Did you move some or all of your 401(k) to the Stable Value fund during 2000, 2001, 2002, and 2003?  Tons of people did.  I meet people today who are STILL in the stable value fund because they aren't sure about the markets.  It isn't surprising.  Not if you read the business section.  Repeated stories about housing bubble, sub-prime mortgage problems, foreclosures, and so on.

With the markets that shaky, who would want to be invested right now.  But, here is the thing.  The S&P 500 was up 28.86% in 2003.  It was up 10.88% in 2004 and 4.91% in 2005.  2006?  Up 15.79%.  Did you notice that we've been in a four-year bull market? 

If you missed the +30% or so returns of 2003, it cost you roughly your nest egg value times 30%.  For someone with $250,000 that is $70,000!  If having a trusted professional advisor who gently walked you through everything and kept you invested charged you 1.0% per year, how much is that?  1% times $250,000 is $2,500.  How many years worth of advisory fees does just that one piece of calming advice cover?  Well, let's just say that it's like getting his advice for free for the rest of your life.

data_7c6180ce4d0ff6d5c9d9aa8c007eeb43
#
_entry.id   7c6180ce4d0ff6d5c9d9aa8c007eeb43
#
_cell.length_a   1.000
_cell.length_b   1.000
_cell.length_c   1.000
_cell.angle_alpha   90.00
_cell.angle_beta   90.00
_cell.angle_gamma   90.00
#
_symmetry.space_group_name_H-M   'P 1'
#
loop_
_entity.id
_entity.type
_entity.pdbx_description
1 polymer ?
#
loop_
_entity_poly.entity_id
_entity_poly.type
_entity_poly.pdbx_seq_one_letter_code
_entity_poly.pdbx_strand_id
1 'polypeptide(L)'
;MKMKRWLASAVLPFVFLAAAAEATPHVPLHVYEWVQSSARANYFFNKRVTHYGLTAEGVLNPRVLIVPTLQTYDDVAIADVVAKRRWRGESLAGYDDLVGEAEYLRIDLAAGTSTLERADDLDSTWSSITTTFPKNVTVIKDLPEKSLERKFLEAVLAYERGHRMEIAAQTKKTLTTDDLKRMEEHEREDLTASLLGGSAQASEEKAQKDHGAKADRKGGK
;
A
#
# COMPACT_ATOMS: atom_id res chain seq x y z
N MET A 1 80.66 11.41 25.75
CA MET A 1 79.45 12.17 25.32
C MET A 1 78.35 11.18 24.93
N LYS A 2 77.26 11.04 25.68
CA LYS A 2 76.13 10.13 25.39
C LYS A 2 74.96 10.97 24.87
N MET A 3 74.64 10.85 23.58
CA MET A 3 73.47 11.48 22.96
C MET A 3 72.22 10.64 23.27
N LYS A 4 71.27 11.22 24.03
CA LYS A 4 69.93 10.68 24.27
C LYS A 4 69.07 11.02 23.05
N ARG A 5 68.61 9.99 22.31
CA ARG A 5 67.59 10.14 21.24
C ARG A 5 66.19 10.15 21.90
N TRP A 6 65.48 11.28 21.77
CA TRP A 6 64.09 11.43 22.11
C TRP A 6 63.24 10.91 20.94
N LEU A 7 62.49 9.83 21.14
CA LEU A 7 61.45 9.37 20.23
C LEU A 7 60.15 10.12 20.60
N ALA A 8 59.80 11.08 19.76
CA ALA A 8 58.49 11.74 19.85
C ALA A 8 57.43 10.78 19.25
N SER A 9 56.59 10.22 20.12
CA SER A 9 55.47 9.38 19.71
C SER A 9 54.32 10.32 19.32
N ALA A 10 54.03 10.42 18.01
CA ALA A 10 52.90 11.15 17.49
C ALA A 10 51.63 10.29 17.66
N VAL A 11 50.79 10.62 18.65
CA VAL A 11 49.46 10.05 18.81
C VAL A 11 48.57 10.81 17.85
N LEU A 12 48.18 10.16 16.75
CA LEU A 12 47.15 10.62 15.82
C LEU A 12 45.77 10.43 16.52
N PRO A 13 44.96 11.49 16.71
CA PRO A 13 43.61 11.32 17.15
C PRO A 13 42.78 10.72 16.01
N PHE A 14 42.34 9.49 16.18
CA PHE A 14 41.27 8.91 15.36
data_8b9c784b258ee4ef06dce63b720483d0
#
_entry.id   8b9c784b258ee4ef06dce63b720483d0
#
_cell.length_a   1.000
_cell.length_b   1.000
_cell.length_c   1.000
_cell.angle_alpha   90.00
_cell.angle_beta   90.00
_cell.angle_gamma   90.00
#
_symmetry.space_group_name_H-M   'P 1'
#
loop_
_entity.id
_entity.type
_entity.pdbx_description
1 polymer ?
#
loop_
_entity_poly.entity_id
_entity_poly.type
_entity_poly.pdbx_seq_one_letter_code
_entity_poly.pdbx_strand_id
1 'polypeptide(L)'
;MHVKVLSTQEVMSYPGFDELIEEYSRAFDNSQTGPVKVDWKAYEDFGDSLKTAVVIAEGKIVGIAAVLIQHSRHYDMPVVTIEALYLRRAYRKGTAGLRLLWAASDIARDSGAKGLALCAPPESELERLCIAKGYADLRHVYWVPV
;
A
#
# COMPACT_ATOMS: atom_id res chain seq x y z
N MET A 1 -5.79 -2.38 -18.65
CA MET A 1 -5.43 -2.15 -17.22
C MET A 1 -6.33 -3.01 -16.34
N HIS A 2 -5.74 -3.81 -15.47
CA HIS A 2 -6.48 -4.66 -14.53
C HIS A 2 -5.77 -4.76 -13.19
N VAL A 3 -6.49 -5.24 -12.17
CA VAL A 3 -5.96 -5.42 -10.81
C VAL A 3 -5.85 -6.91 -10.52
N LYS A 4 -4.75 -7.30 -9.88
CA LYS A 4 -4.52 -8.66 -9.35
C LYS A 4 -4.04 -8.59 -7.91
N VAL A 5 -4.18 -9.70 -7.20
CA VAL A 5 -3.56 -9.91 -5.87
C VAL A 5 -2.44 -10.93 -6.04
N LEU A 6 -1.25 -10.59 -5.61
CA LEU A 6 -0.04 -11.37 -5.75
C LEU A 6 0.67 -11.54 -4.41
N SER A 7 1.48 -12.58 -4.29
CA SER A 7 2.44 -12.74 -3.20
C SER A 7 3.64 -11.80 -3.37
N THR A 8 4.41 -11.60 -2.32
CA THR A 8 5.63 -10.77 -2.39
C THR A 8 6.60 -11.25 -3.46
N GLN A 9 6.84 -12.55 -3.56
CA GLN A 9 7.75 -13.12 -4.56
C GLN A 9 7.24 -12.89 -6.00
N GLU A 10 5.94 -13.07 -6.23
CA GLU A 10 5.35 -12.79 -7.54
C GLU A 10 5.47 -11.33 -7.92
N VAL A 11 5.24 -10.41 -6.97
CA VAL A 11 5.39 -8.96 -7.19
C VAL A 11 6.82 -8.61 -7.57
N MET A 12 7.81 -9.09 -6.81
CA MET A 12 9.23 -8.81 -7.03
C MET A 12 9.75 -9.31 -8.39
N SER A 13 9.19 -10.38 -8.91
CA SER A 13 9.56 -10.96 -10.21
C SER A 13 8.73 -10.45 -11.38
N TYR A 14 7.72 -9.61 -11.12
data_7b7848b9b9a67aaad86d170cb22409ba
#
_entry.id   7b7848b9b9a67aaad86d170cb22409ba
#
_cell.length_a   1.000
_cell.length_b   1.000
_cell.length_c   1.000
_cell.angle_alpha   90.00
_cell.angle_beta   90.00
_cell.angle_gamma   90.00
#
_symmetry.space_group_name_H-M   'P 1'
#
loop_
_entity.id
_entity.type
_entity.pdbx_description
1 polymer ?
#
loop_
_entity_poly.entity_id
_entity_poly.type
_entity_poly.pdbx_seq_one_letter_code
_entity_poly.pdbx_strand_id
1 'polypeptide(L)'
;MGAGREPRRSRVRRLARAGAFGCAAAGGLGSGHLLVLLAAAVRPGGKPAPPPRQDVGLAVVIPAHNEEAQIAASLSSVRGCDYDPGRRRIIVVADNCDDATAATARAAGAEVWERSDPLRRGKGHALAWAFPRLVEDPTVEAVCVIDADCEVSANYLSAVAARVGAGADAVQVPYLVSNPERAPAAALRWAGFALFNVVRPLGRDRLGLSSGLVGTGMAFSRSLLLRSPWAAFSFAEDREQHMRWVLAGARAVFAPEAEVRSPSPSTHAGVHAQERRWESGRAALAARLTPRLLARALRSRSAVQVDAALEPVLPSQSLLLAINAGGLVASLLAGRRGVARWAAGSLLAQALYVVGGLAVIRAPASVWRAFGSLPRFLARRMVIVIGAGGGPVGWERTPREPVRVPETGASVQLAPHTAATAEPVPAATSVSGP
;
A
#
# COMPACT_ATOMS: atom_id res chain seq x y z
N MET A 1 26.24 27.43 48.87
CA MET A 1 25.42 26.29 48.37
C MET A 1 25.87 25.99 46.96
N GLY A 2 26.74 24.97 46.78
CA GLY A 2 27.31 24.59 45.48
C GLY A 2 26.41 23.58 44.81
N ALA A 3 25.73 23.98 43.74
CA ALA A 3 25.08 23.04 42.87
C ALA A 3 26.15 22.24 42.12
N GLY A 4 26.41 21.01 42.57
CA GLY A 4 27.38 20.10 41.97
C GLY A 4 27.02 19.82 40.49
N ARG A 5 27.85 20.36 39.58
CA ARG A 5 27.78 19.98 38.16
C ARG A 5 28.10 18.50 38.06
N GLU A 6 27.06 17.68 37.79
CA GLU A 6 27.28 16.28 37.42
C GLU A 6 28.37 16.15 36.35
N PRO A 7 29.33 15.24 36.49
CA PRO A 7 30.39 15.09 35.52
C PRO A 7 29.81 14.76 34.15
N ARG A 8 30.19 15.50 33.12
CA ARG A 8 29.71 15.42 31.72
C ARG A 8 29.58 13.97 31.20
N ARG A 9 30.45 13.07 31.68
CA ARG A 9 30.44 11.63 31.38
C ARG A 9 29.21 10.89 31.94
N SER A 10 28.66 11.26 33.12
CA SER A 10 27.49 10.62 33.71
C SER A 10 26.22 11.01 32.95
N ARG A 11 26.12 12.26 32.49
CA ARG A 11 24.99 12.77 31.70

Like I tell my clients.  You can read and analyze everything you want, but just remember one thing.  You don't live your life on a spreadsheet.

If you want to know what to do now because of the recession, you need an advisor.  If you want to know (or wanted to know last year) what to do because of the housing market and the sub-prime mortgage problems, you need an advisor.  If you want to know what you should do now that the Fed has cut interest rates and might cut them even more, you need an advisor.  If you changed your 401(k) contributions or allocations in the past year because of the economy, the recession, or the housing market, you need an advisor.

If you haven't read one article about what to do to "protect" your portfolio, you might not need an advisor.  If you haven't changed your 401(k) plan except to rebalance it, you might not need an advisor.  If you are confident that your current allocation is properly diversified based on your risk tolerance (and obviously that you know what that sentence just meant) you might not need an advisor.

Part 4 - Experience Matters